Cracking the code of cross-functional collaboration
Sid Lee in Montreal’s VP Head of Strategy Pauline Rosen participated in Unito’s Webinar on Cross-Functional Collaboration. She was joined by Marc Boscher CEO of Unito; Julie Jeannotte, Employee Engagement Expert and Researcher at Officevibe by Gsoft; and Vyara Ndejuru, Brand and Digital Experience Leader at Element AI.
Cross-Functional Collaboration is a mouth full we know, so it’s often referred to as CFC. And at Sid Lee, we have our own definition, it’s something we like to refer to as Radical Collaboration. An extreme form of collaboration that goes beyond passing the baton from one person to the next, it means getting your hands dirty, together, from the start.
For over 6 months now, we have been faced with the challenges of working from home. With this new reality setting in, Pauline who manages a team of 25 strategists and UX designers, knows a thing or two about getting everyone to work together in sync. She shares her favorite takeaways from the chat and her best practices for CFC, or Radical Collaboration with us.
Tips for Radical Collaboration at home:
01 — Alignment
This point is just as important whether we are working from home or from our offices. But making sure that everyone is on the same page from the start is fundamental for a productive collaboration. We all need to be working towards the same goal. By taking the time to meet with the leadership team from the start, we avoid so many twists and turns down the road that can lead to frustration and a lack of alignment on a project. We all want to be successful and defining what that means for each project is a sure way to get there.
02 — Total transparency
Sid Lee in Montreal hosts what we call “Naked Lunches,” it’s absolutely not what it sounds like. No one is naked, I promise. But we do take the opportunity to invite all artisans to agency-wide announcements and then lead discussions afterwards where no question is off the table. This level of transparency from our leadership team really helps to keep everyone informed and it builds a level of trust we value at Sid Lee. This trust and culture of transparency are key ingredients in collaborating effectively. We have nothing to hide and we make sure that transparency isn’t just a buzzword we toss around because it sounds good.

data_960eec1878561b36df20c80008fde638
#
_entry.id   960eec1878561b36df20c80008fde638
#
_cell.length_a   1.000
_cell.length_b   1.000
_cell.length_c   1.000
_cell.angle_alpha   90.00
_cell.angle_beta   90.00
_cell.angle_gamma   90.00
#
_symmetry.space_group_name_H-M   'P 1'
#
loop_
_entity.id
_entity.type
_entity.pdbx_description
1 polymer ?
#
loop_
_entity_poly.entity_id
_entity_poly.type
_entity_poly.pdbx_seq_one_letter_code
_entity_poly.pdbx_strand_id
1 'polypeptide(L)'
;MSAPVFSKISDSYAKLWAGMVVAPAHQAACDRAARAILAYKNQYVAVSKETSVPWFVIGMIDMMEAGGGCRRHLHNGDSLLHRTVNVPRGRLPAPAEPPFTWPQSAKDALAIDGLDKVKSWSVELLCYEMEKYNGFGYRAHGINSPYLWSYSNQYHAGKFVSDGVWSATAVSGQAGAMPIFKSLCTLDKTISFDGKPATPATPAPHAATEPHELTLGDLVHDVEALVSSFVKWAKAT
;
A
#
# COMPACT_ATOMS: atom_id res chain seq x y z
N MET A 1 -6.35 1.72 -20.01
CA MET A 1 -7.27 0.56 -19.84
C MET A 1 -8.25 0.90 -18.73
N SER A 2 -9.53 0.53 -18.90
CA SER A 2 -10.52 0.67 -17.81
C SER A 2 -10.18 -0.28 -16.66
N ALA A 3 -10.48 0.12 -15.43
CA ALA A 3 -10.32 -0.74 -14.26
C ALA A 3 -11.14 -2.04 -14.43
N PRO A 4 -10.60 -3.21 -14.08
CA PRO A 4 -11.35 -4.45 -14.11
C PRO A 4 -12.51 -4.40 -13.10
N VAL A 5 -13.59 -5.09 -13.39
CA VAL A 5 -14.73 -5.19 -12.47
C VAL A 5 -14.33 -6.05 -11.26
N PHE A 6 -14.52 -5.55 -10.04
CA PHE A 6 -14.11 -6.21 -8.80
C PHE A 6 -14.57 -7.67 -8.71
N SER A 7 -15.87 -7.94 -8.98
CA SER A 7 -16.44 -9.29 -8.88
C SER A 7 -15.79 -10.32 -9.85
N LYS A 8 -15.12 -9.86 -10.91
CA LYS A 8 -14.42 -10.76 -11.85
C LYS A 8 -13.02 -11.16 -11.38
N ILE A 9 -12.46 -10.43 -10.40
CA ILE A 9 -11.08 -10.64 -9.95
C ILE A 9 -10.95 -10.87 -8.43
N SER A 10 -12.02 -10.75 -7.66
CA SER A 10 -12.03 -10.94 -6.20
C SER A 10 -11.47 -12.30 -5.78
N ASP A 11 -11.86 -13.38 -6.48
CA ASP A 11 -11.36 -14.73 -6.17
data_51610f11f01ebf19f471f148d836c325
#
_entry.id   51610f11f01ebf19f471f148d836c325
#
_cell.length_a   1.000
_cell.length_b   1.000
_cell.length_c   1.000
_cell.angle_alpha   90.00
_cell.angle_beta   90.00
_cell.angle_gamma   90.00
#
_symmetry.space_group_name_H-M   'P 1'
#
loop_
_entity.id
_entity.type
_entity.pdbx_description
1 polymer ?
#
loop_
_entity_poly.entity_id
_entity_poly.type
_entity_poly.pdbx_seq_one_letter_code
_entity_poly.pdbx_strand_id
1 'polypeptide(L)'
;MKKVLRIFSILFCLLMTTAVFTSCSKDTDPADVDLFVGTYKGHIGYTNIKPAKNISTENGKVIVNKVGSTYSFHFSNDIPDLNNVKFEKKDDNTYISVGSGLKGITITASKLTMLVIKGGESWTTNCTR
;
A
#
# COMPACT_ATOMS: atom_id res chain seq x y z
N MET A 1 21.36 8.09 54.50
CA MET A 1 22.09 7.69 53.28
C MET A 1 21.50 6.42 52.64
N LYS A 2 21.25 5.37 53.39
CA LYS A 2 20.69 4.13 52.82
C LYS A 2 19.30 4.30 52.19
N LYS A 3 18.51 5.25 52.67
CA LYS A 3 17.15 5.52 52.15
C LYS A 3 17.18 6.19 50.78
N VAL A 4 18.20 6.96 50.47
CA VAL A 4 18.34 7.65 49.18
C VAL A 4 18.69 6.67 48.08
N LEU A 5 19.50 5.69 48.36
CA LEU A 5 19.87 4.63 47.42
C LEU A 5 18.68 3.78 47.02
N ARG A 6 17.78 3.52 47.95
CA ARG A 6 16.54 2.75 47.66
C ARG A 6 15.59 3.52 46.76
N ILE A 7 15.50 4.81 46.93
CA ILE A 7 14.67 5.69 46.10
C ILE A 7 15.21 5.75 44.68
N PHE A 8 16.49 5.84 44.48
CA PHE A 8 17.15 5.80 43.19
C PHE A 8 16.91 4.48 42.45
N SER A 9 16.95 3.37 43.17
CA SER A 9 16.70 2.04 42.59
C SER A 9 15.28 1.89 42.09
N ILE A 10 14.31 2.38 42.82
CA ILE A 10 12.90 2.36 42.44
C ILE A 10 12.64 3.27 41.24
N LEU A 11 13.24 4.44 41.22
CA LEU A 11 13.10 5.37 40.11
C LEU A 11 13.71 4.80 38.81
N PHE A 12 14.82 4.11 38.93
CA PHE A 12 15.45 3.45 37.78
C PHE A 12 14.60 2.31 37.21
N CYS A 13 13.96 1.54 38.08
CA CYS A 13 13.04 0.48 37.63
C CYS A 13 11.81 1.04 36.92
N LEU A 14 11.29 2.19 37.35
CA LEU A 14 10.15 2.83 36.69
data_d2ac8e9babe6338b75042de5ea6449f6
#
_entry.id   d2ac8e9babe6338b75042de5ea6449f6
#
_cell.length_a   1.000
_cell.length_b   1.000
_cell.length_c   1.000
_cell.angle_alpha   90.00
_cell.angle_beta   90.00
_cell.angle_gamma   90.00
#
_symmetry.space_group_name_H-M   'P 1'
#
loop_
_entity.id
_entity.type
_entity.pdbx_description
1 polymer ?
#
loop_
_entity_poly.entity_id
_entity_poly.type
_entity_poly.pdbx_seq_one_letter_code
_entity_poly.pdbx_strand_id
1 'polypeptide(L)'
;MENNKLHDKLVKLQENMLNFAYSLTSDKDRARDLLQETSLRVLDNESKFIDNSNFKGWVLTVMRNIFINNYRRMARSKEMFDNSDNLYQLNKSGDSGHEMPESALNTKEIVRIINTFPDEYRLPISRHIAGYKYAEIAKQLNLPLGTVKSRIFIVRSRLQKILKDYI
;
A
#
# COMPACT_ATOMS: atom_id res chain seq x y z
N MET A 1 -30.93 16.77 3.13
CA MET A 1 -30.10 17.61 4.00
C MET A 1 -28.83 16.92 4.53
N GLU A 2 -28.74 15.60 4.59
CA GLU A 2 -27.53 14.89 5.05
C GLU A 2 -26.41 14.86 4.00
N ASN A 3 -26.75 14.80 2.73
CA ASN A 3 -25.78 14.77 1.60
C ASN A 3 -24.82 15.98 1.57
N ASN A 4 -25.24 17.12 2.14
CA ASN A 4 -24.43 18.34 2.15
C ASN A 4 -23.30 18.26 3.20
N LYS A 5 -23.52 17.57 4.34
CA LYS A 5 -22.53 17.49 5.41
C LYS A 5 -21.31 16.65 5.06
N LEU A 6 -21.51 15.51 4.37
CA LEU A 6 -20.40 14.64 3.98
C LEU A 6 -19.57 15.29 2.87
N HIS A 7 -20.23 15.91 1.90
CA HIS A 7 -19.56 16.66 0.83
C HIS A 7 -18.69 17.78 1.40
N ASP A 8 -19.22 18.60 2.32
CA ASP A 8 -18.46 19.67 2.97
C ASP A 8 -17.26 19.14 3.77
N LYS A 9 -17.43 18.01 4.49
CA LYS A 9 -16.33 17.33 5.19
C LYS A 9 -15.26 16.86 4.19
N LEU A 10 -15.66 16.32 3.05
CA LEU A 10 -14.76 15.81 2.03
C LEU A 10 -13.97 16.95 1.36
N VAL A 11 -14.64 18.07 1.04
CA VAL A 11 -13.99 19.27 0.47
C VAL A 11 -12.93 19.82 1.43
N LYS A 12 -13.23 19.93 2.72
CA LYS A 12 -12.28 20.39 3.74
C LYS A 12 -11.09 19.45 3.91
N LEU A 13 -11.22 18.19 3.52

03 — Making yourself available
By being stuck at home we have lost that natural ability to step into each other’s office spaces to chat, offer a hand or bounce ideas off of one another. In an attempt to regain some of that spontaneity, we came up with some small ways to bring these moments back into our every day. One of them was simply by creating a new status on Slack. We have the usual, “On a Call” or “In a Meeting” but we added a “Down to Jam” status that shows people you are open and willing to share ideas. We also instituted an “Open Door” hour where we host an hour Zoom call and invite anyone from our team to jump in with a question, simply say hi or come with a challenge they need help tackling. Every week it’s a surprise to see who joins in and what types of discussions we end up having, but so far it has done wonders to keep us connected.
04 — Brain Bursts
One of the very best examples of Radical Collaboration is something we call a “Brain Burst” where we welcome people from all departments, true opposing forces, to come around the same table and contribute to the creative product. What is cool about this is that we include people who are outside of the creative department. This mix of disciplines and minds gives us the ability to expand our horizons into places unknown, by asking ourselves the question “What if?” By taking into consideration all angles of the project, we can come up with creative angles that are unexpected and truly belong to everyone involved.
05 — Constructive feedback
Another idea that works both online and offline is something we call an “Additive Meeting.” This meeting usually takes place somewhere after the first round of idea sharing. Its purpose is to foster a safe space for collaborating when ideas (and people’s egos) are still very fragile. As you can imagine, giving feedback through a screen is even more challenging as body language and tone can easily be misinterpreted. The one rule for these meetings is to use language that builds on ideas: “Yes and…”. This simple language trick avoids the tendency to crush ideas with reality way too soon.
Be sure to check out the full-length Panel here.